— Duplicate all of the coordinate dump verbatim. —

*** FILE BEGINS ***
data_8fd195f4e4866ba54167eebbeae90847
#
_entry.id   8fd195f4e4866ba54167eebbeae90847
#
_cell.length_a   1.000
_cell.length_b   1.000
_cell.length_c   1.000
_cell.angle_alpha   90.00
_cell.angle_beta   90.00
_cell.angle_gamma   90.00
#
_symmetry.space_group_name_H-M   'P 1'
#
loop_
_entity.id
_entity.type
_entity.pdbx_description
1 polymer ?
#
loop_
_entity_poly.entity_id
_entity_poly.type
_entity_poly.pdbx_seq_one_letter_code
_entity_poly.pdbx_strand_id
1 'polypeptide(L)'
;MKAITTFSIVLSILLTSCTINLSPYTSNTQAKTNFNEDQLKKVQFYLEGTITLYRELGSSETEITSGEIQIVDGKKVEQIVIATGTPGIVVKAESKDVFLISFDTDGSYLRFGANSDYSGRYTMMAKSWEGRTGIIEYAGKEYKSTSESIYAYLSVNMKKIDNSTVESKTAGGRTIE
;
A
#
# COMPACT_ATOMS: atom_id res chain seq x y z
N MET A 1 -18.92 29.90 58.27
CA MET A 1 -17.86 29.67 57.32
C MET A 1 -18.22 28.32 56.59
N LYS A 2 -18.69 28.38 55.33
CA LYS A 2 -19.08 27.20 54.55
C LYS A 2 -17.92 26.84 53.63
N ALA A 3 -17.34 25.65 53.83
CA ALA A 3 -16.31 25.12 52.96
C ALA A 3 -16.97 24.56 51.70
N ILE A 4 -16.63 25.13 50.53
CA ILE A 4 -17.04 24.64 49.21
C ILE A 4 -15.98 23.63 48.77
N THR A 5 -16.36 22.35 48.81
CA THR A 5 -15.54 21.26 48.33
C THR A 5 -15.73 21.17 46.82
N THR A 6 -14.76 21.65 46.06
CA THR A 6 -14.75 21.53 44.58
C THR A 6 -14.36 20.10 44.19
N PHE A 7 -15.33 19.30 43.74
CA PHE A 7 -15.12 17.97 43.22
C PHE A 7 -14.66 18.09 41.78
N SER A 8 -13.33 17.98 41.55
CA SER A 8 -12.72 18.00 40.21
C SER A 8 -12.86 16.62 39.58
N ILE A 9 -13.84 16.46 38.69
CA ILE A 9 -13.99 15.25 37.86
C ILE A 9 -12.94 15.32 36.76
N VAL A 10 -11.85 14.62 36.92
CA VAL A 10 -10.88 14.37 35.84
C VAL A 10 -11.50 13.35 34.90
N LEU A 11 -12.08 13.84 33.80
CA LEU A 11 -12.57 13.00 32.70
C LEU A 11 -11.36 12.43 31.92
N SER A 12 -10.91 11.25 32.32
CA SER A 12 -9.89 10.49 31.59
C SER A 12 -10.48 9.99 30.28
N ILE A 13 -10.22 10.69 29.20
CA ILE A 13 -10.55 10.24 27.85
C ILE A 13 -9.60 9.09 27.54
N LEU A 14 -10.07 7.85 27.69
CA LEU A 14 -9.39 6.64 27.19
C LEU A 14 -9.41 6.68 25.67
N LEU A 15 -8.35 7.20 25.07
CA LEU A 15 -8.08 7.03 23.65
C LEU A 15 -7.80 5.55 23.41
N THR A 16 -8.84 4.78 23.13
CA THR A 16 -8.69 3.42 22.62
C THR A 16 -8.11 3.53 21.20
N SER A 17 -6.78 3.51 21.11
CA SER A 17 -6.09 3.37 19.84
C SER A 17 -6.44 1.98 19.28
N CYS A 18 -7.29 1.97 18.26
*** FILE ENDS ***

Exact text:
data_8fd195f4e4866ba54167eebbeae90847
#
_entry.id   8fd195f4e4866ba54167eebbeae90847
#
_cell.length_a   1.000
_cell.length_b   1.000
_cell.length_c   1.000
_cell.angle_alpha   90.00
_cell.angle_beta   90.00
_cell.angle_gamma   90.00
#
_symmetry.space_group_name_H-M   'P 1'
#
loop_
_entity.id
_entity.type
_entity.pdbx_description
1 polymer ?
#
loop_
_entity_poly.entity_id
_entity_poly.type
_entity_poly.pdbx_seq_one_letter_code
_entity_poly.pdbx_strand_id
1 'polypeptide(L)'
;MKAITTFSIVLSILLTSCTINLSPYTSNTQAKTNFNEDQLKKVQFYLEGTITLYRELGSSETEITSGEIQIVDGKKVEQIVIATGTPGIVVKAESKDVFLISFDTDGSYLRFGANSDYSGRYTMMAKSWEGRTGIIEYAGKEYKSTSESIYAYLSVNMKKIDNSTVESKTAGGRTIE
;
A
#
# COMPACT_ATOMS: atom_id res chain seq x y z
N MET A 1 -18.92 29.90 58.27
CA MET A 1 -17.86 29.67 57.32
C MET A 1 -18.22 28.32 56.59
N LYS A 2 -18.69 28.38 55.33
CA LYS A 2 -19.08 27.20 54.55
C LYS A 2 -17.92 26.84 53.63
N ALA A 3 -17.34 25.65 53.83
CA ALA A 3 -16.31 25.12 52.96
C ALA A 3 -16.97 24.56 51.70
N ILE A 4 -16.63 25.13 50.53
CA ILE A 4 -17.04 24.64 49.21
C ILE A 4 -15.98 23.63 48.77
N THR A 5 -16.36 22.35 48.81
CA THR A 5 -15.54 21.26 48.33
C THR A 5 -15.73 21.17 46.82
N THR A 6 -14.76 21.65 46.06
CA THR A 6 -14.75 21.53 44.58
C THR A 6 -14.36 20.10 44.19
N PHE A 7 -15.33 19.30 43.74
CA PHE A 7 -15.12 17.97 43.22
C PHE A 7 -14.66 18.09 41.78
N SER A 8 -13.33 17.98 41.55
CA SER A 8 -12.72 18.00 40.21
C SER A 8 -12.86 16.62 39.58
N ILE A 9 -13.84 16.46 38.69
CA ILE A 9 -13.99 15.25 37.86
C ILE A 9 -12.94 15.32 36.76
N VAL A 10 -11.85 14.62 36.92
CA VAL A 10 -10.88 14.37 35.84
C VAL A 10 -11.50 13.35 34.90
N LEU A 11 -12.08 13.84 33.80
CA LEU A 11 -12.57 13.00 32.70
C LEU A 11 -11.36 12.43 31.92
N SER A 12 -10.91 11.25 32.32
CA SER A 12 -9.89 10.49 31.59
C SER A 12 -10.48 9.99 30.28
N ILE A 13 -10.22 10.69 29.20
CA ILE A 13 -10.55 10.24 27.85
C ILE A 13 -9.60 9.09 27.54
N LEU A 14 -10.07 7.85 27.69
CA LEU A 14 -9.39 6.64 27.19
C LEU A 14 -9.41 6.68 25.67
N LEU A 15 -8.35 7.20 25.07
CA LEU A 15 -8.08 7.03 23.65
C LEU A 15 -7.80 5.55 23.41
N THR A 16 -8.84 4.78 23.13
CA THR A 16 -8.69 3.42 22.62
C THR A 16 -8.11 3.53 21.20
N SER A 17 -6.78 3.51 21.11
CA SER A 17 -6.09 3.37 19.84
C SER A 17 -6.44 1.98 19.28
N CYS A 18 -7.29 1.97 18.26